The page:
From a Tuesday, March 18 entry, a couple days before break starts. The plan is starting to shift from the long poem to working on maybe it and a poem about art:
How lovely it will be to spend my mornings, after coffee, working on poems, an art poem (I must get books on Rousseau, Gauguin, Klee) and a long poem about the spirit…. From now on nothing will be so bad. I’ll wash my hair today & start cleaning house. When will I feel my liberty? Perhaps not till tomorrow, after my last class to attend, perhaps not till sleep on Thursday.

Spring Break Gained

OK, then, here we go! The entry for Thursday morning, March 20, the first day of spring break. The idea of the longer poem gets abandoned and she’s settled on spending the break working on a series of art poems:
My first morning: blank pages; a blank page. Tired still, but warm & comfortable. Resolved not to go out: outside the slithering soggy sound of cars speeding through wet. Snow falling when I woke: black varnishing the slick roads, but hanging to tree and roof top in icy shackles. I give myself a week—through next Wednesday; and give up the idea of the long contest. Have narrowed down poem subjects to Klee (five paintings and etchings) and Rousseau (two paintings) & will try, arbitrarily, one a day. Each subject appeals, deeply, to me. Must drop them in my mind and let them grow rich, encrusted. And choose: choose one today. I sit in a stupor—torn, torn: a pure whole week, and me so far from my deep self, from the demon within, that I sit giddy on a painted surface. Yesterday: sat in the art libe soaking & seeping in pictures. I think I will try to buy the Paul Klee Book. Or at least, get it over the weekend. …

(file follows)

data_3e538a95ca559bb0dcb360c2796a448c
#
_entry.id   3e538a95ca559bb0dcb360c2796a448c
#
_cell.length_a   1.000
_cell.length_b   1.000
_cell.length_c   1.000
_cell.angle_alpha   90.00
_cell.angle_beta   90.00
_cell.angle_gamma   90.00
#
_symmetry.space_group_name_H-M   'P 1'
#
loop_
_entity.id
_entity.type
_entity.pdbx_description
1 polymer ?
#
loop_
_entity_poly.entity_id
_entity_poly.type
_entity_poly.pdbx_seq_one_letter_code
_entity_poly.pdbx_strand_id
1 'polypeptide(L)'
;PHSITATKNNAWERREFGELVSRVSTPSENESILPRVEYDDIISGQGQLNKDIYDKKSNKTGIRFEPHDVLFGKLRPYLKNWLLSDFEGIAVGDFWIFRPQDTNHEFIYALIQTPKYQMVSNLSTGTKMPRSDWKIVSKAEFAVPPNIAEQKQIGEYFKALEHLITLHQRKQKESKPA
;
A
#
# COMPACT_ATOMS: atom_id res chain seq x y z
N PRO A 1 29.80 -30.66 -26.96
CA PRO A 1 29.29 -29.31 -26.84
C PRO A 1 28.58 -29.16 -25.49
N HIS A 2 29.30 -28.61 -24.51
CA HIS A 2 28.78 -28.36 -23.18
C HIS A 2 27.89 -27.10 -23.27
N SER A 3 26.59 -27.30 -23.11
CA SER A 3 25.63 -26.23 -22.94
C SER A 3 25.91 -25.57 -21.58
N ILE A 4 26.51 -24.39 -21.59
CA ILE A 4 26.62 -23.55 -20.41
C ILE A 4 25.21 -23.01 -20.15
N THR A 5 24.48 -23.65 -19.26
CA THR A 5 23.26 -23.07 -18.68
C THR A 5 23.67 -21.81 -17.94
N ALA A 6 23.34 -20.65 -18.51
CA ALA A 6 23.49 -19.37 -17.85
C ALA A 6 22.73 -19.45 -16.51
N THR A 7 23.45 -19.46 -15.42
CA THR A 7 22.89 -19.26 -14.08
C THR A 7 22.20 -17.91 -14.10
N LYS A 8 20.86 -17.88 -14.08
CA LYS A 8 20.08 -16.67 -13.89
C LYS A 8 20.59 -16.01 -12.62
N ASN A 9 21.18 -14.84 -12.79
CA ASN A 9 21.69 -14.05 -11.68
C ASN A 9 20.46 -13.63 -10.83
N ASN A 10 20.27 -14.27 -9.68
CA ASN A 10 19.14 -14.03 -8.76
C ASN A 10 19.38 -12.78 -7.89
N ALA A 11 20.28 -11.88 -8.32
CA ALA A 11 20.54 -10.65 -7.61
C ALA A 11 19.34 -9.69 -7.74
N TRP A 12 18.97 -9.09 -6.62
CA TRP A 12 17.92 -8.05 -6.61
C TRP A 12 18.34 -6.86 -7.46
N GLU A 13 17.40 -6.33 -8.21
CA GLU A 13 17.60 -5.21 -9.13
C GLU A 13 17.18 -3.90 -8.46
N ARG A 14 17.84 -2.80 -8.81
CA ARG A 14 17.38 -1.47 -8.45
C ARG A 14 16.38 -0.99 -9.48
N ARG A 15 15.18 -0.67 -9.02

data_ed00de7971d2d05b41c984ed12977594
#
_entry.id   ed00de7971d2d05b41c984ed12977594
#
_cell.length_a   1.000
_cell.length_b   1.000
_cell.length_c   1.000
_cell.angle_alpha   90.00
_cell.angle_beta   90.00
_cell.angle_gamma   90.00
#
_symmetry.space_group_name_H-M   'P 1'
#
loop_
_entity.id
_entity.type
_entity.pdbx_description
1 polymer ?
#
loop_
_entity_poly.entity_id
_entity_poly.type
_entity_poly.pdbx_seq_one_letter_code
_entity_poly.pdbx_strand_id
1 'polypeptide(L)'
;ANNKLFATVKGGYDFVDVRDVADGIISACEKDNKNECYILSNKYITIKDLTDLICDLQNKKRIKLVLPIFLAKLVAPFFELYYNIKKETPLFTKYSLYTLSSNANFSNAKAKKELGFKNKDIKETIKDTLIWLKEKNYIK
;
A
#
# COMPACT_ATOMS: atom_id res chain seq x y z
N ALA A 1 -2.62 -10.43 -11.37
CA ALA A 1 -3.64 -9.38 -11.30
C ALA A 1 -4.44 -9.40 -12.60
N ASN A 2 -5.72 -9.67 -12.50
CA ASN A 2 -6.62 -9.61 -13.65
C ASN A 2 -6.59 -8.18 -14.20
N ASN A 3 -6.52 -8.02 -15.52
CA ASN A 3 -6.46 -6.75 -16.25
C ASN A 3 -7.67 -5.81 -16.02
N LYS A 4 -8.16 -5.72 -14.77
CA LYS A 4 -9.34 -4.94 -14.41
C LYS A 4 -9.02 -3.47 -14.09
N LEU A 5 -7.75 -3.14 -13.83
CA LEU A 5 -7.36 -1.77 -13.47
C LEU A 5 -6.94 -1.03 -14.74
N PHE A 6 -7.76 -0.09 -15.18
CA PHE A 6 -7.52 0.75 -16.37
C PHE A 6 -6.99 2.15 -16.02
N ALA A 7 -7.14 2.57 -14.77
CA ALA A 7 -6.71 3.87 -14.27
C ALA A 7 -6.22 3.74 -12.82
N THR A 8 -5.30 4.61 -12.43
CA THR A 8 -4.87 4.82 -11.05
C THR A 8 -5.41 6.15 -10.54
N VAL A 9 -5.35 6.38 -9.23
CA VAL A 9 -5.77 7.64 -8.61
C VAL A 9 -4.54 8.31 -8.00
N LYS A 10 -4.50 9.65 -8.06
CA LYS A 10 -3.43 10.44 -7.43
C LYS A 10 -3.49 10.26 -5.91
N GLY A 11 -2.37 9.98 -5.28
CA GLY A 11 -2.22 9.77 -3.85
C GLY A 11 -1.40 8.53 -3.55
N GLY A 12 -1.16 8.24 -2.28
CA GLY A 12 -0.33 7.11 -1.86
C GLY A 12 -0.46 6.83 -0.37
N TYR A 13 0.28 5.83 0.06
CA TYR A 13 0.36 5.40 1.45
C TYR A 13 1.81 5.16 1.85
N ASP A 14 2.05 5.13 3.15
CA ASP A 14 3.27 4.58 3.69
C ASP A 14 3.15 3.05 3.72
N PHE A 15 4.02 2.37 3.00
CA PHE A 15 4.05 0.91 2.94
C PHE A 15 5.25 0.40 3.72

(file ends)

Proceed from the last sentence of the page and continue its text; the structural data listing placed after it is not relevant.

“… blank pages; a blank page” would be the lyrics to the screeching-horror-music that plays whenever you’ve been looking forward to writing, announcing to everyone how you’re going to write whenever this opportunity arises, and now it’s the morning of and you open the door to the basement of the old cabin in the middle of the woods and the door creaks open and…. ARRRGGHGHGGHGHHHH! blank page. She starts coaxing herself out, with the tried-and-true “what is my body condition” and “what’s the weather doing?” I remember, the first times reading this entry as a teenager, that I loved (and found instructive) that she’d gone to the library the day before, gotten a stack of art books, and spent the afternoon leafing through them. Rereading it this time, I find it interesting that she sees the ideas she has as something she’s going to send plonking like stones down a well (or, dun-dun-dunn, into a channel) to rest there for a while. She repeats, too, from the March 15 entry, the feeling of being on a surface, of having a facade between herself and what she wants to write about (“breaking open” is always a big, meaningful phrase for her). And the “choose: choose one today” is good too (and what I need to pin on my shirt this week).